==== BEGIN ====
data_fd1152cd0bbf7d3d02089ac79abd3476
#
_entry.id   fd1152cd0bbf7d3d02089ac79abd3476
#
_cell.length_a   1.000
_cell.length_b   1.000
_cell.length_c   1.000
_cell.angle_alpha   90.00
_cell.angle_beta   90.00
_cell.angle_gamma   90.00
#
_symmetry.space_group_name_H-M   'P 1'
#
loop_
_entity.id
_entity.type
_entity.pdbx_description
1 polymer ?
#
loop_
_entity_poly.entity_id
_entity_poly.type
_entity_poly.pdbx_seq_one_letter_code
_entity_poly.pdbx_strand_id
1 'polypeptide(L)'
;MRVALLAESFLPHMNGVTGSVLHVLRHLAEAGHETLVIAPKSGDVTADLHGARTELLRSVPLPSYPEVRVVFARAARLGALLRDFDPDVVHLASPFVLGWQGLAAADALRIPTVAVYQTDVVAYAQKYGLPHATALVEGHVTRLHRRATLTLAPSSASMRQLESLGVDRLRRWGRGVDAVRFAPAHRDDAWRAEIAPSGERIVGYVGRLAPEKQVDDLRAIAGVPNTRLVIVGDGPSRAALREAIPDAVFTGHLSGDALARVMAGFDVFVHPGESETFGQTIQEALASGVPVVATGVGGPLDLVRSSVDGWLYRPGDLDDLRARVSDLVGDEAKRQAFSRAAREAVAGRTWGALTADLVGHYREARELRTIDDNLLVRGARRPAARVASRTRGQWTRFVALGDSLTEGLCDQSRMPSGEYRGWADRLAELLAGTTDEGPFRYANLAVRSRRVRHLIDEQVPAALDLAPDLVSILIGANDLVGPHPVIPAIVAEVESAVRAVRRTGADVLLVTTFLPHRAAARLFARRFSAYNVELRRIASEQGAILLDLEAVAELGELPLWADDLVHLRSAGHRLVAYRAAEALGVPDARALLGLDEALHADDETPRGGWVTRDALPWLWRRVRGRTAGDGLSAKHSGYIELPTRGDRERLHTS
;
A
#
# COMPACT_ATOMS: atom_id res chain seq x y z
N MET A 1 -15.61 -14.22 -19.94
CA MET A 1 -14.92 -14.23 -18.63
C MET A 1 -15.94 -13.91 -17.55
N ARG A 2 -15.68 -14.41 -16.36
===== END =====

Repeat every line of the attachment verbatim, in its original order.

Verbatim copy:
data_fd1152cd0bbf7d3d02089ac79abd3476
#
_entry.id   fd1152cd0bbf7d3d02089ac79abd3476
#
_cell.length_a   1.000
_cell.length_b   1.000
_cell.length_c   1.000
_cell.angle_alpha   90.00
_cell.angle_beta   90.00
_cell.angle_gamma   90.00
#
_symmetry.space_group_name_H-M   'P 1'
#
loop_
_entity.id
_entity.type
_entity.pdbx_description
1 polymer ?
#
loop_
_entity_poly.entity_id
_entity_poly.type
_entity_poly.pdbx_seq_one_letter_code
_entity_poly.pdbx_strand_id
1 'polypeptide(L)'
;MRVALLAESFLPHMNGVTGSVLHVLRHLAEAGHETLVIAPKSGDVTADLHGARTELLRSVPLPSYPEVRVVFARAARLGALLRDFDPDVVHLASPFVLGWQGLAAADALRIPTVAVYQTDVVAYAQKYGLPHATALVEGHVTRLHRRATLTLAPSSASMRQLESLGVDRLRRWGRGVDAVRFAPAHRDDAWRAEIAPSGERIVGYVGRLAPEKQVDDLRAIAGVPNTRLVIVGDGPSRAALREAIPDAVFTGHLSGDALARVMAGFDVFVHPGESETFGQTIQEALASGVPVVATGVGGPLDLVRSSVDGWLYRPGDLDDLRARVSDLVGDEAKRQAFSRAAREAVAGRTWGALTADLVGHYREARELRTIDDNLLVRGARRPAARVASRTRGQWTRFVALGDSLTEGLCDQSRMPSGEYRGWADRLAELLAGTTDEGPFRYANLAVRSRRVRHLIDEQVPAALDLAPDLVSILIGANDLVGPHPVIPAIVAEVESAVRAVRRTGADVLLVTTFLPHRAAARLFARRFSAYNVELRRIASEQGAILLDLEAVAELGELPLWADDLVHLRSAGHRLVAYRAAEALGVPDARALLGLDEALHADDETPRGGWVTRDALPWLWRRVRGRTAGDGLSAKHSGYIELPTRGDRERLHTS
;
A
#
# COMPACT_ATOMS: atom_id res chain seq x y z
N MET A 1 -15.61 -14.22 -19.94
CA MET A 1 -14.92 -14.23 -18.63
C MET A 1 -15.94 -13.91 -17.55
N ARG A 2 -15.68 -14.41 -16.36